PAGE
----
Independent Federation of Flight Attendants v. Zipes

Decision Date22 June 1989
Docket NumberNo. 88-608,88-608
Citation105 L.Ed.2d 639,491 U.S. 754,109 S.Ct. 2732
PartiesINDEPENDENT FEDERATION OF FLIGHT ATTENDANTS, Petitioner v. Anne B. ZIPES et al
CourtU.S. Supreme Court
Syllabus

After protracted litigation, respondents, a class of female flight attendants alleging that Trans World Airlines' policy of dismissing flight attendants who became mothers constituted sex discrimination in violation of Title VII of the Civil Rights Act of 1964, entered into a settlement agreement with TWA in which the airline agreed, inter alia, to credit class members with full company and union "competitive" seniority. At this point, petitioner, the collective-bargaining agent for TWA flight attendants, intervened in the lawsuit on behalf of incumbent flight attendants who would be adversely affected by the conferral of the seniority, challenging the settlement agreement on the grounds that (1) the court lacked jurisdiction to award equitable relief to one of the subclasses of respondents, and (2) the terms of the settlement would violate the existing collective-bargaining agreement. After this challenge was rejected, respondents petitioned the District Court for an award of attorney's fees against petitioner under § 706(k) of the Act. The court awarded fees against petitioner, and the Court of Appeals affirmed.

Held: District courts may award Title VII attorney's fees against those who are not charged with Title VII violations but intervene to protect their own rights only where the intervention is frivolous, unreasonable, or without foundation. Assessing fees against blameless intervenors is not essential to § 706(k)'s central purpose of providing victims of wrongful discrimination an incentive to file suit. The prospect of uncompensated fees in litigation against such persons exists in any event, since they may choose to attack the decree collaterally instead of intervening—an undesirable result that the rule respondents urge would foster. While petitioner's advocacy of its members' bargained-for rights was not the specific type of conduct § 706(k) was intended to encourage, neither was it conduct that the statute aimed to deter. Pp. 758-766.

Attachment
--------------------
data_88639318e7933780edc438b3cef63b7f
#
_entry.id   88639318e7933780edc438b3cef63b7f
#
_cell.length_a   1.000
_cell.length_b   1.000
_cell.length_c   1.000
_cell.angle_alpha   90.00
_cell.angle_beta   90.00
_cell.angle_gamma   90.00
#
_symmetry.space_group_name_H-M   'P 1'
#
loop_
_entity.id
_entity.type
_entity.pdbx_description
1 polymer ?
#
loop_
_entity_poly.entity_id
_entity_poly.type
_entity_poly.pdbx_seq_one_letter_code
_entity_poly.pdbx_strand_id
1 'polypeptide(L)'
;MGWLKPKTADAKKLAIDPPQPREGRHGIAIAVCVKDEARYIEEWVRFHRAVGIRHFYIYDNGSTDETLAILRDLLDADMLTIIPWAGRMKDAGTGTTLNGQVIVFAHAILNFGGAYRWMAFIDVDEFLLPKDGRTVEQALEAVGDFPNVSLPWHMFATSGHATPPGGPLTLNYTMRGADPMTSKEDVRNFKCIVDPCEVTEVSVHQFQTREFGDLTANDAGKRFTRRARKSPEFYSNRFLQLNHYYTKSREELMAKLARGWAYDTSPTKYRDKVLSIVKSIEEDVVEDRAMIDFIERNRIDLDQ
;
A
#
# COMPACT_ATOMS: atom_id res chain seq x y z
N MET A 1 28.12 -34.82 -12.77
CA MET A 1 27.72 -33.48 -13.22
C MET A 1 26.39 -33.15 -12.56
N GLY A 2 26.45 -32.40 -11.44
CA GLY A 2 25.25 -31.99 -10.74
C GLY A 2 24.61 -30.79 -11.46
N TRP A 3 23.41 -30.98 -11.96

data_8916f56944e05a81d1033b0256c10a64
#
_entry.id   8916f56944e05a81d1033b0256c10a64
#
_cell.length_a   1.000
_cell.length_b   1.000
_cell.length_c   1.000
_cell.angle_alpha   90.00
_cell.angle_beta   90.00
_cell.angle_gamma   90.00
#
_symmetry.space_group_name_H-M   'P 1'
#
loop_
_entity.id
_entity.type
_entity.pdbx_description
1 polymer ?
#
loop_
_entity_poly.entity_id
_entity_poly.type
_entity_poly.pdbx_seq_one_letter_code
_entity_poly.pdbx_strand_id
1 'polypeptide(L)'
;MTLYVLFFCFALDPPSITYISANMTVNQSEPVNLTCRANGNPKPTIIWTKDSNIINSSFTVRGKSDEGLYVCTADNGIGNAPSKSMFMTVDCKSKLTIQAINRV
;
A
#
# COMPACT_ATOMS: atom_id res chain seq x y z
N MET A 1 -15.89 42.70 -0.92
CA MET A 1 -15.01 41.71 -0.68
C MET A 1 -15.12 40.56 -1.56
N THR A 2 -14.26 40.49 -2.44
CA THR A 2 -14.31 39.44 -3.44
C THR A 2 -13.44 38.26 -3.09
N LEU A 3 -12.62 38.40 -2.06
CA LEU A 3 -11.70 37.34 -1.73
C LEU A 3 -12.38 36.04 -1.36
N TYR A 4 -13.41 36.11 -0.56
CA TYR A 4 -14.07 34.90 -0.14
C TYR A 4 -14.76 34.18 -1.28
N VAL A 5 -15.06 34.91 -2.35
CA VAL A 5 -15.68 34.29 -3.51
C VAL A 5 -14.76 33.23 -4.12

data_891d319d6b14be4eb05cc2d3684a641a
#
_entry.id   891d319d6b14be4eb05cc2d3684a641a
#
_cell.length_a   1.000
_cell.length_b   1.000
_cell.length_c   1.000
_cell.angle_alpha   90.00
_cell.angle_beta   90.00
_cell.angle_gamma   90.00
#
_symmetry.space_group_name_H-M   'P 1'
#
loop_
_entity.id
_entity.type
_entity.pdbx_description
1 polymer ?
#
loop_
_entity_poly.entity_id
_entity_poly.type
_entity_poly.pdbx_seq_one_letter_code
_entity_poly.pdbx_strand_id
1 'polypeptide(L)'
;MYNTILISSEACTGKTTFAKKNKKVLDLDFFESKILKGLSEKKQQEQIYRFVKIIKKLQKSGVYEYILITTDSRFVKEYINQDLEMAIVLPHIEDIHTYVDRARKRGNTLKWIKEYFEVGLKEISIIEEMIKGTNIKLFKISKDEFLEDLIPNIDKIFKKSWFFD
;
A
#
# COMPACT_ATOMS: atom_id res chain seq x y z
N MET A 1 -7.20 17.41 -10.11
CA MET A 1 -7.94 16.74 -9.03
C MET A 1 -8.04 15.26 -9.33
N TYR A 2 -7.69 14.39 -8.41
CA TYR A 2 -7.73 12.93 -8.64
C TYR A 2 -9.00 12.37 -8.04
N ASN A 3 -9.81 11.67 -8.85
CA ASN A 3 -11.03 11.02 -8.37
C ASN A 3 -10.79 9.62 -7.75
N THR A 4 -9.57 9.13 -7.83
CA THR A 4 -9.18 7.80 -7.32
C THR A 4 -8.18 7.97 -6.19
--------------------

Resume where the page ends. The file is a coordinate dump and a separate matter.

846 F.2d 434 (CA 7 1988), reve sed and remanded.

SCALIA, J., delivered the opinion of the Court, in which REHNQUIST, C.J., and WHITE, O'CONNOR, and KENNEDY, JJ., joined. BLACKMUN, J., filed an opinion concurring in the judgment, post, p. 766. MARSHALL J., filed a dissenting opinion, in which BRENNAN, J., joined, post, p. 770. STEVENS, J., took no part in the consideration or decision of the case.

Steven A. Fehr, for petitioner.

Aram A. Hartunian, Chicago, Ill., for respondents.

Justice SCALIA delivered the opinion of the Court.

Section 706(k) of the Civil Rights Act of 1964, 42 U.S.C. § 2000e-5(k), provides in relevant part that a "court, in its discretion, may allow the prevailing party, other than the [Equal Employment Opportunity] Commission or the United States, a reasonable attorney's fee as part of the costs." In this case we must determine under what circumstances § 706(k) permits a court to award attorney's fees against intervenors who have not been found to have violated the Civil Rights Act or any other federal law.

I